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April 2024
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Make Your Next Speech Memorable

What you can learn from TED Talks.

By Lisa B Marshall

They can teach you something new, change your perspective and inspire you to take action. They can make you laugh, cry and think. With over 1 billion views worldwide, it is likely that TED Talks have raised not only your expectations of other speakers, but also the audiences’ expectations of you!

Today, it might be rare to find a Toastmaster who has never watched a TED Talk. Since 2006, TED (a nonprofit devoted to spreading ideas) has been providing these massively popular presentations for free to help us become educated and connected global citizens—and they are powerfully addictive. Why? Because each talk focuses on one novel and big idea that the presenter passionately believes will help people, and it’s delivered in an emotional or memorable way.

Let’s break down the principles that make these talks so noteworthy and learn how to apply them to our own presentations.

Focus on one novel idea

One of the biggest mistakes that presenters make is trying to fit too many ideas into a short talk. Resist the urge to talk broadly and instead go deep by purposefully using narrative stories, specific examples and literary devices to support your single, key idea—which, by the way, you should be able to communicate in a sentence.

Next, craft a unique and unexpected approach to the topic. Why? Because the brain pays extra attention to newness—unexpected things spark our curiosity and interest. In fact, research suggests that novelty sets off brain responses that promote learning.

Finally, big ideas are ones that matter to many people. It is important to always choose a topic for which you can articulate not only why you care deeply about it, but more importantly why the audience should care, too. If your audience doesn’t care about your idea, you’ve lost them.

Believe that your idea will help people

One way to boost interest is to share your genuine, authentic enthusiasm. In high school, I attended a Bob Seger concert that I will never forget. Seger and his Silver Bullet Band members were onstage playing and laughing with each other and the audience. It was like we were invited to their own little party. It was impossible for me not to feel their enthusiasm as if it were my own. On the way home I told my friend, “I want to enjoy whatever it is that I end up doing so much that other people around me can just feel it—just like Bob Seger.”

Resist the urge to talk broadly and instead go deep to support your ­single, key idea.

Psychologists call this phenomenon “emotional contagion,” a form of interpersonal influence. Emotion (both positive and negative) is contagious and can be used as a significant force. Presenters often limit their self-expression when delivering a talk—they don’t allow themselves to relax, get carried away or really be in the moment. But it’s exactly that vulnerable and sincere delivery that draws your audience closer and helps to create a personal connection.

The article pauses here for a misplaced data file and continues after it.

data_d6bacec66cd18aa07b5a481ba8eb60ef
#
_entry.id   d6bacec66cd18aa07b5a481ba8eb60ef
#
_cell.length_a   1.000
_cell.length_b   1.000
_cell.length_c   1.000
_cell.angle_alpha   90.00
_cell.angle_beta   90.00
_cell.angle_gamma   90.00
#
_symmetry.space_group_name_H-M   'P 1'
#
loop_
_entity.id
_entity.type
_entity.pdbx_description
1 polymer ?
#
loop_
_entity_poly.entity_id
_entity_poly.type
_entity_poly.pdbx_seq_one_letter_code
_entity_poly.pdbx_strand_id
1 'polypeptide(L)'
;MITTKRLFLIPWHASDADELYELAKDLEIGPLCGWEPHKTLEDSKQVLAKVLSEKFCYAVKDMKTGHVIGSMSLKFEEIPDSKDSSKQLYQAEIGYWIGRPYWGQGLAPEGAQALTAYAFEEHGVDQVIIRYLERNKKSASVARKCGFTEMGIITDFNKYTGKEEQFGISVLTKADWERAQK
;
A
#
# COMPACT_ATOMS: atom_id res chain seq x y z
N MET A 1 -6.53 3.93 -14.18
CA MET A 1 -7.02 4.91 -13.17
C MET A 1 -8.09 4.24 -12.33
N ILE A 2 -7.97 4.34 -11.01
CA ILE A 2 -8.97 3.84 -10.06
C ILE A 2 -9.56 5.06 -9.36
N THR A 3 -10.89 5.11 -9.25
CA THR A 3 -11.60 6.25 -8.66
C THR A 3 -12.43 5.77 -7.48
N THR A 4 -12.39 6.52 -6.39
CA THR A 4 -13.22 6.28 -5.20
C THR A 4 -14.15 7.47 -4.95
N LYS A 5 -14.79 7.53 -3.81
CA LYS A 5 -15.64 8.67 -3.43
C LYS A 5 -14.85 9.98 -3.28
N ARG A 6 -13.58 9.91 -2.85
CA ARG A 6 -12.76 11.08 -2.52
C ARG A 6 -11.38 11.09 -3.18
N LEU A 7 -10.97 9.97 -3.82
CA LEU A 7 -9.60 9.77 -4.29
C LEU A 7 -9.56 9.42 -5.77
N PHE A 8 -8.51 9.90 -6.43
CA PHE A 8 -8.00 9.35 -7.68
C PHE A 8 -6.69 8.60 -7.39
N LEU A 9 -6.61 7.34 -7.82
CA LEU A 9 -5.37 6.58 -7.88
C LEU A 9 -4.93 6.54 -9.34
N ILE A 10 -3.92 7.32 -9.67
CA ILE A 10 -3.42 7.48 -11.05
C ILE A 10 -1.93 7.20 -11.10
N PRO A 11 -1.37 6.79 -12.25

Deliver your idea in a memorable way

To be memorable, it is important to share emotion, not logic. Narrative stories allow you to tap into listeners’ emotions—making abstractness and complexity into something simple and concrete. Delivering in an emotional way means more than just sharing a humorous or heart-wrenching anecdote; it requires elements of story such as plot and relatable characters. Catchphrases and props can also create vivid mental images and anchor your message in a person’s mind. Analogies and metaphors are also helpful, particularly for novel ideas, because they relate your new ideas to experiences the audience is already familiar with. Studies show that learning new information is easiest when linked to prior knowledge. Analogies and figurative language facilitate this.

A TED Talk done right

A recent example of a short TED Talk that illustrates all of these points is one by Tim Ferriss entitled, “Why you should define your fears instead of your goals.” The title creates curiosity and a desire to explore this single idea. Early on, Ferriss promises a method to overcome self-paralysis and take action—of course, this creates universal interest! Then within the first few sentences, he shares a shocking personal story and we understand why it’s deeply important to him—creating connection and anticipation of his solution.

Next he rewards us with an emotional and memorable journey, which includes a powerful catchphrase (“fear-setting”), interesting metaphors (“a safety net for emotional free fall”), and novel images (a cow standing in the rain). He closes with a powerful one-two punch: a personal story about Jerzy Gregorek, one of the leaders of Poland’s Solidarity movement, that includes a short motivational quote encapsulated as a chiasmus.

If you rigorously apply these principles, you will improve not only your Toastmaster talks, but your work and community presentations too. 


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